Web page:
I've had people ask me if I know what causes that, apologize when they find out we weren't having a boy for the 2nd or 3rd baby, say "well you're finally done now, right?"


The most hurtful was from a co-worker who I know would've felt terrible if she knew how it hurt me. It was never her intention and I knew that. But when I got pregnant with DD2, DD1 was 2.5. She kept making silly comments about how I was popping kids out one after another. I'd lost 3 pregnancies between the two girls.

Sasha's Mama's Avatar Sasha's Mama 12:18 AM 07-18-2011

It's hard when people close to you make comments that they think are jokes but that really hurt. When I had bad morning sickness my mom kept asking me if I was "trying to throw up that baby" and it really made me feel bad, like she thought I didn't want the pregnancy or something. I told her she needed to stop saying it and she felt really awful because she had been trying to make me laugh about MS, not feel worse.

IwannaBanRN's Avatar IwannaBanRN 03:59 AM 07-18-2011

I've gotten comments like this from my mom, Katie. Things like if I complain about being tired or sick and needing help "welcome to motherhood," she'd say. It mostly irritated me when I had the flu while staying at her house with the kids and she had 2 days off and I got zero help from her with the kids. "Oh you're not THAT sick!" I was too sick to walk to the fridge to get my daughter's sippy cup. I know this sounds kinda mean, but I found it bitter sweet when I left 2 days later and she was coming down with what I had and called into work for the next three days. So I threw her comment in her face when she mentioned calling into work "Oh mom, you're not THAT sick!"

IwannaBanRN's Avatar IwannaBanRN 04:01 AM 07-18-2011


Originally Posted by birdhappy85 View Post


And to IwannaBanRN - I can't believe that someone would say anything that rude out loud! WOW. That totally trumps my coworker's rude comments. You're probably the only woman in the world with the self control to turn around and walk away without having seriously b****ed out the girl. LOL! Good for you!

Believe me, I was shaking and seeing red, and I knew that it would be nothing but incoherent screaming if I did say something. lol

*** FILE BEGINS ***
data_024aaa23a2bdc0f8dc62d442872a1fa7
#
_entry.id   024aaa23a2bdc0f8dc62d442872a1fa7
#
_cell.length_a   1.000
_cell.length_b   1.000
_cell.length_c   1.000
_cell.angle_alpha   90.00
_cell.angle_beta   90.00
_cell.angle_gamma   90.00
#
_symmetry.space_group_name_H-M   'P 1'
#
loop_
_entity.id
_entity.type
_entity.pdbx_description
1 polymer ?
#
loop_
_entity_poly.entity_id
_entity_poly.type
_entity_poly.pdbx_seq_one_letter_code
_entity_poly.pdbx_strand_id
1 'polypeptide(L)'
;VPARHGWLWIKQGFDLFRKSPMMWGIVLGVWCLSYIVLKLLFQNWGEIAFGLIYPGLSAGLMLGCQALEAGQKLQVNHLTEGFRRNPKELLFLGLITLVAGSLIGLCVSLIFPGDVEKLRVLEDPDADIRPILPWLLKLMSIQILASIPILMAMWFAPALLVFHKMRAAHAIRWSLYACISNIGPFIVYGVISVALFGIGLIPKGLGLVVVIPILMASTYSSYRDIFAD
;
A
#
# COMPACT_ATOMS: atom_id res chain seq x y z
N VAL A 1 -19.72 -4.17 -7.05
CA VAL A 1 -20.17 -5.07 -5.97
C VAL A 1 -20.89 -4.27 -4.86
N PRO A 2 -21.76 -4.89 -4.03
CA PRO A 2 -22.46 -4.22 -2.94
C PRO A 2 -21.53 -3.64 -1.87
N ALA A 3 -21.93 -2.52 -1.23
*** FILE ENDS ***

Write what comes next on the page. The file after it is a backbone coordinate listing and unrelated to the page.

Jaimee's Avatar Jaimee 07:40 AM 07-21-2011


Originally Posted by birdhappy85 View Post

I've heard similar responses when I comment about how tired I am or how poor of sleep I've been getting. I don't bother complaining to anyone other than my husband now because I know I'll hear the inevitable, "You think you're not sleeping now, just wait until the baby is born!" Yeah, that sure is a helpful statement.


This one made me laugh and then feel bad b/c I totally get it.  I remember when I was pregnant with my first and I got this comment a LOT.  Especially the "it's just practice for motherhood!" statement, which really makes no sense.  If you're preparing for no sleep you should try and get as much sleep as you can now!  Anyway, I used to be so annoyed b/c I WAS tired.  I had dislocated ribs and a dislocated tailbone that kept me up most of the night and caused pain all day.  So I didn't appreciate hearing how much more tired I was going to be when the baby was born... like my current feelings were not valid.   Then dd was born and MAN if those people weren't right!  irked.gif  However it doesn't mean that they have to say it to your face while your pregnant- maybe you'll be blessed with an awesome sleeper!  I try my hardest to remember this now when I'm talking with other pregnant women who are dealing with frequent night peeing, aches and pains, etc.  I go for the sympathetic smile instead. 


birdhappy85's Avatar birdhappy85 08:00 AM 07-21-2011

Jaimee - You hit the nail on the head when you said it's as if our current feelings are not valid in those moments! I have felt so invalidated throughout this pregnancy, even though everyone is happy for us. Some people jump in from time to time and give me enough validation to make it through the next day and the next day... but all of the invalidation being thrown at me is bringing me down! Since my hormones are doing crazy things to me mentally, I can't even cope like I normally would and instead have become so insecure. It's just a crappy situation. nut.gif I wish I were experiencing a typical pregnancy. It's a lot harder to be dealing with multiple problems like pubic symphysis, sleep apnea, food intolerances, thyroid disorder, anxiety, etc etc and losing my ability to function at work now. You'd think people would be more sympathetic, but I actually feel like it's the opposite. Sorry for the generalization here, but I swear people - even women themselves! - are less sympathetic of pregnant women than ever before in history. Some people don't understand any extra strains while pregnant because they just plain haven't been through it! I totally understand where you're coming from with having pain and difficulty sleeping. If it were a normal "pregnancy tired" then that's one thing, but when other forces are at work - give us a dang break! lol *the end* redface.gif